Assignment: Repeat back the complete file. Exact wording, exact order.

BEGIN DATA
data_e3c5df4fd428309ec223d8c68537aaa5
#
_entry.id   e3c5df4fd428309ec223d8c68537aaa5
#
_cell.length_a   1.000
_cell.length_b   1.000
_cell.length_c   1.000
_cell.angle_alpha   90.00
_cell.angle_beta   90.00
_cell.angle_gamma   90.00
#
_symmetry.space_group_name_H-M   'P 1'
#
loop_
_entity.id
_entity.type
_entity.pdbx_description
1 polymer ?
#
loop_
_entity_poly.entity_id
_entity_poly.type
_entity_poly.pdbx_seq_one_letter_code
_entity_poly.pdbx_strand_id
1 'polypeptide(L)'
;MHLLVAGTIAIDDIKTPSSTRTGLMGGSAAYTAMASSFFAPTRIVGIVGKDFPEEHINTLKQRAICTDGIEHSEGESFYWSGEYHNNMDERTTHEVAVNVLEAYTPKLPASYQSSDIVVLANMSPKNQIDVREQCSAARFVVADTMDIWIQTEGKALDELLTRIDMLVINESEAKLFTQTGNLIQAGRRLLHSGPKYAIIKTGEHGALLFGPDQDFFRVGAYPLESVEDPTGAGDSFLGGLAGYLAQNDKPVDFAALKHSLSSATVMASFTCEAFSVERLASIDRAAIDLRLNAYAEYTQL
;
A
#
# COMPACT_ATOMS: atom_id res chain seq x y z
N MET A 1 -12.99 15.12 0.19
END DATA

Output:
data_e3c5df4fd428309ec223d8c68537aaa5
#
_entry.id   e3c5df4fd428309ec223d8c68537aaa5
#
_cell.length_a   1.000
_cell.length_b   1.000
_cell.length_c   1.000
_cell.angle_alpha   90.00
_cell.angle_beta   90.00
_cell.angle_gamma   90.00
#
_symmetry.space_group_name_H-M   'P 1'
#
loop_
_entity.id
_entity.type
_entity.pdbx_description
1 polymer ?
#
loop_
_entity_poly.entity_id
_entity_poly.type
_entity_poly.pdbx_seq_one_letter_code
_entity_poly.pdbx_strand_id
1 'polypeptide(L)'
;MHLLVAGTIAIDDIKTPSSTRTGLMGGSAAYTAMASSFFAPTRIVGIVGKDFPEEHINTLKQRAICTDGIEHSEGESFYWSGEYHNNMDERTTHEVAVNVLEAYTPKLPASYQSSDIVVLANMSPKNQIDVREQCSAARFVVADTMDIWIQTEGKALDELLTRIDMLVINESEAKLFTQTGNLIQAGRRLLHSGPKYAIIKTGEHGALLFGPDQDFFRVGAYPLESVEDPTGAGDSFLGGLAGYLAQNDKPVDFAALKHSLSSATVMASFTCEAFSVERLASIDRAAIDLRLNAYAEYTQL
;
A
#
# COMPACT_ATOMS: atom_id res chain seq x y z
N MET A 1 -12.99 15.12 0.19